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N2 - Purpose: We evaluated tumor uptake and systemic distribution of intravesically instilled iododeoxyuridine (IUdR) in patients with superficial bladder cancer. Materials and Methods: We performed 24 intravesical instillation studies in 11 patients with a mean age of 71 years. Radio- iodinated IUdR was administered through a Foley catheter. Gamma camera imaging was done after instillation and after 5 to 7 bladder irrigations. Tumor uptake was estimated by region of interest analysis. Bladder biopsy samples and surgical tumor specimens were tested for acid insoluble (deoxyribonucleic acid incorporated) radioactivity. Blood samples were obtained and analyzed for systemic absorption. Results: Imaging was positive in all patients with bladder cancer. Average tumor uptake plus or minus standard deviation was 0.185 ± 0.120% of the instilled dose. Preferential uptake of IUdR in the tumor was observed in all 6 patients undergoing tissue analysis. The tumor-to-normal bladder ratio ranged from 3.2 to 74,000 (median 202). Systemic absorption of IUdR was minimal. Blood sample analysis performed after intravesical instillation in all 11 cases revealed an average uptake of 3.2 x 10-5% instilled dose per ml. (range 0.69 x 10-5 to 6.7 x 10-5) in the systemic circulation. Instillation within 24 hours after transurethral bladder tumor resection in 5 cases resulted in a higher but not dangerous average systemic uptake of 7.3 x 10-4% instilled dose per ml. (range 1.3 x 10-5 to 2.6 x 10-3). Instillation 1 to 4 weeks after transurethral surgery in 8 cases resulted in no increased systemic absorption with an average blood level of 3.4 ± 1.8 x 10-5% instilled dose per ml. There was no detectable distribution of radioactivity into other organs, including the thyroid. We noted no evidence of systemic toxicity in the study. Conclusions: Intravesical instillation of radio-iodinated IUdR achieves selective localization in the bladder tumor with minimal uptake by the normal bladder and minimal systemic absorption. The use of intravesical IUdR therapy for bladder cancer appears to be promising and requires further study.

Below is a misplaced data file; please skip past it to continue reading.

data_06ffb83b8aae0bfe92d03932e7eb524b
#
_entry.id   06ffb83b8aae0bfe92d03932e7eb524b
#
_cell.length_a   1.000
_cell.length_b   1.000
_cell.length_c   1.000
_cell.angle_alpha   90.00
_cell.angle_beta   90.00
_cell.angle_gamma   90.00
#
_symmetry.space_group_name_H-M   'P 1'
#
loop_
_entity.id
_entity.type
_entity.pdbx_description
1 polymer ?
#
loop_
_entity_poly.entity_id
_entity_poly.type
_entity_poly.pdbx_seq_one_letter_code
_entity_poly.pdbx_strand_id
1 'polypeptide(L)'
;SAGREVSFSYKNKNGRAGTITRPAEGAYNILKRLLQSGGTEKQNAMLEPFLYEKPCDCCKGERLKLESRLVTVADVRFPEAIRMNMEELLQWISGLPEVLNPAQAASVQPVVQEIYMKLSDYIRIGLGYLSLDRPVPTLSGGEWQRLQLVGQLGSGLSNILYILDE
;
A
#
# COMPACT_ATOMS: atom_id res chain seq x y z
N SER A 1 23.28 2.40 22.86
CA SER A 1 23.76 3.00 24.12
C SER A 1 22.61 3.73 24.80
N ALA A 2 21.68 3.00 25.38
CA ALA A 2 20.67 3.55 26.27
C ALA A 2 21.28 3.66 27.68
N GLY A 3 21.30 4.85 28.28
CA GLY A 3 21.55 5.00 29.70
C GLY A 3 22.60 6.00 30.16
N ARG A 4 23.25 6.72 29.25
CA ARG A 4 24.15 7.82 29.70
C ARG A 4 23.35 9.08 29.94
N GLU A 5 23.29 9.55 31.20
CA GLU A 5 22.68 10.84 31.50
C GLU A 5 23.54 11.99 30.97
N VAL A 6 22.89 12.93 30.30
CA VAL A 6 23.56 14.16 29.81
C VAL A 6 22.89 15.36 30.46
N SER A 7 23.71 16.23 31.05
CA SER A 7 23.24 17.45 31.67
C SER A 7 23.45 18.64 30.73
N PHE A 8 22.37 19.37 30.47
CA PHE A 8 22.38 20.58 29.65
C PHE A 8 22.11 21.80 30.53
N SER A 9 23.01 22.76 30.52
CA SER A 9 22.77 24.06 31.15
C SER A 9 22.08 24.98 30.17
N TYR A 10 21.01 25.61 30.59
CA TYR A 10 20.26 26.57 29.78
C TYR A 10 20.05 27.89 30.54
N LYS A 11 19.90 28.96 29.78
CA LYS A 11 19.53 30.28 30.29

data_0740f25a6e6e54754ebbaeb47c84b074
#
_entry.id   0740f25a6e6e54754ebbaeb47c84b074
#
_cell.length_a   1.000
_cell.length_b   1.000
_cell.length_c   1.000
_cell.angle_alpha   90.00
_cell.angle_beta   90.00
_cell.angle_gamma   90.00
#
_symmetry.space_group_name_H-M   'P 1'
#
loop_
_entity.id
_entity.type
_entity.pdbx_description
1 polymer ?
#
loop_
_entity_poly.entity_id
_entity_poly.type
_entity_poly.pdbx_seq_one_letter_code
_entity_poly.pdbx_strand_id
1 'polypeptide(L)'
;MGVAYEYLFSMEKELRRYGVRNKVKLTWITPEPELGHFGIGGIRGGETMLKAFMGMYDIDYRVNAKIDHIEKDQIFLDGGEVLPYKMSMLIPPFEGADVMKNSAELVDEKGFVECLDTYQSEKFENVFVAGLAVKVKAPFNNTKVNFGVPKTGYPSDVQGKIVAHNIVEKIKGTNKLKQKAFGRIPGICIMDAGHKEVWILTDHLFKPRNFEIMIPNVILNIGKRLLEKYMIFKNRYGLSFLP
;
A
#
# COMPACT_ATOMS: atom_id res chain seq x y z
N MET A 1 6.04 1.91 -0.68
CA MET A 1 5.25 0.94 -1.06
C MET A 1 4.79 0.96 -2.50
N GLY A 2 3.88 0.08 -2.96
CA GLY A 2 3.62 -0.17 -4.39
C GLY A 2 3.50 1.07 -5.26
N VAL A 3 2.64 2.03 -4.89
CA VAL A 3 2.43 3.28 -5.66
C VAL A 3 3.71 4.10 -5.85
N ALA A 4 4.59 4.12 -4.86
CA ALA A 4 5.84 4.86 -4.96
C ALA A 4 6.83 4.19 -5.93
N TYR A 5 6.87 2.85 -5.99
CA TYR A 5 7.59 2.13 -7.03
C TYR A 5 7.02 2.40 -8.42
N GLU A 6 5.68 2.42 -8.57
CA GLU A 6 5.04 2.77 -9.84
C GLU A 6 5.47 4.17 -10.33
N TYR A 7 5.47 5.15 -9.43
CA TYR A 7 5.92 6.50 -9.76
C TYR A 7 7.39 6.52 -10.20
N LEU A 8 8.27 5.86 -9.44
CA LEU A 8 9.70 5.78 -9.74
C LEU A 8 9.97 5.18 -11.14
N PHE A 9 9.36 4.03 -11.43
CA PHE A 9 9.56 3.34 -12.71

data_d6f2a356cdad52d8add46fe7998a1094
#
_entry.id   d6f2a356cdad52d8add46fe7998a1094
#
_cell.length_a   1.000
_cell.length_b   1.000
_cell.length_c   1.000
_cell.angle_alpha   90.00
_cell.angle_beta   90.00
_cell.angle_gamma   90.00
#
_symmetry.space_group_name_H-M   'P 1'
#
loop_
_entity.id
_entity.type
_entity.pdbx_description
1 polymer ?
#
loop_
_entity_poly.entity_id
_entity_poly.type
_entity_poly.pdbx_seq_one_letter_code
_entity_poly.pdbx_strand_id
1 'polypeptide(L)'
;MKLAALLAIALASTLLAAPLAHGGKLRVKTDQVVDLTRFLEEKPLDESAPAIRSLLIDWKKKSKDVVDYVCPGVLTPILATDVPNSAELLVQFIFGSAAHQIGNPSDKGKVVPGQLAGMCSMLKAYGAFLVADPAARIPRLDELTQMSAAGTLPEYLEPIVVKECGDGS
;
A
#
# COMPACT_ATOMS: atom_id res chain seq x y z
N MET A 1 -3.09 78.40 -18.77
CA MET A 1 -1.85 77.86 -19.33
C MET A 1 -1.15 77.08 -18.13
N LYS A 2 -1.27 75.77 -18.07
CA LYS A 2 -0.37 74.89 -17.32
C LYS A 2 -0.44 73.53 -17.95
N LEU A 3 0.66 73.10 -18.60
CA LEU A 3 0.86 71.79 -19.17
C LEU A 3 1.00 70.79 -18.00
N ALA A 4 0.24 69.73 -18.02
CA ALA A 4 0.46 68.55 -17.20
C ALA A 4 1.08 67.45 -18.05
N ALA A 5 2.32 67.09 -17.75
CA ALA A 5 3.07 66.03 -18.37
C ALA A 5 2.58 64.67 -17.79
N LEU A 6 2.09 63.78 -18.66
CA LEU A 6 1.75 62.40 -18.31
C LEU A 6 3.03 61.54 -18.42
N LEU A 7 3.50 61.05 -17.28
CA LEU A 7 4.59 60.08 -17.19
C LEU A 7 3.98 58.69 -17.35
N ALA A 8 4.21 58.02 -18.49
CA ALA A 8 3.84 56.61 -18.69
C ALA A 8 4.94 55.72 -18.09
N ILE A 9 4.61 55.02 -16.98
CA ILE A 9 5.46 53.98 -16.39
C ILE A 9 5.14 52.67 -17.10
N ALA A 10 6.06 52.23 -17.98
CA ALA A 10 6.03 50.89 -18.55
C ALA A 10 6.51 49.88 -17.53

AB - Purpose: We evaluated tumor uptake and systemic distribution of intravesically instilled iododeoxyuridine (IUdR) in patients with superficial bladder cancer. Materials and Methods: We performed 24 intravesical instillation studies in 11 patients with a mean age of 71 years. Radio- iodinated IUdR was administered through a Foley catheter. Gamma camera imaging was done after instillation and after 5 to 7 bladder irrigations. Tumor uptake was estimated by region of interest analysis. Bladder biopsy samples and surgical tumor specimens were tested for acid insoluble (deoxyribonucleic acid incorporated) radioactivity. Blood samples were obtained and analyzed for systemic absorption. Results: Imaging was positive in all patients with bladder cancer. Average tumor uptake plus or minus standard deviation was 0.185 ± 0.120% of the instilled dose. Preferential uptake of IUdR in the tumor was observed in all 6 patients undergoing tissue analysis. The tumor-to-normal bladder ratio ranged from 3.2 to 74,000 (median 202). Systemic absorption of IUdR was minimal. Blood sample analysis performed after intravesical instillation in all 11 cases revealed an average uptake of 3.2 x 10-5% instilled dose per ml. (range 0.69 x 10-5 to 6.7 x 10-5) in the systemic circulation. Instillation within 24 hours after transurethral bladder tumor resection in 5 cases resulted in a higher but not dangerous average systemic uptake of 7.3 x 10-4% instilled dose per ml. (range 1.3 x 10-5 to 2.6 x 10-3). Instillation 1 to 4 weeks after transurethral surgery in 8 cases resulted in no increased systemic absorption with an average blood level of 3.4 ± 1.8 x 10-5% instilled dose per ml. There was no detectable distribution of radioactivity into other organs, including the thyroid. We noted no evidence of systemic toxicity in the study. Conclusions: Intravesical instillation of radio-iodinated IUdR achieves selective localization in the bladder tumor with minimal uptake by the normal bladder and minimal systemic absorption. The use of intravesical IUdR therapy for bladder cancer appears to be promising and requires further study.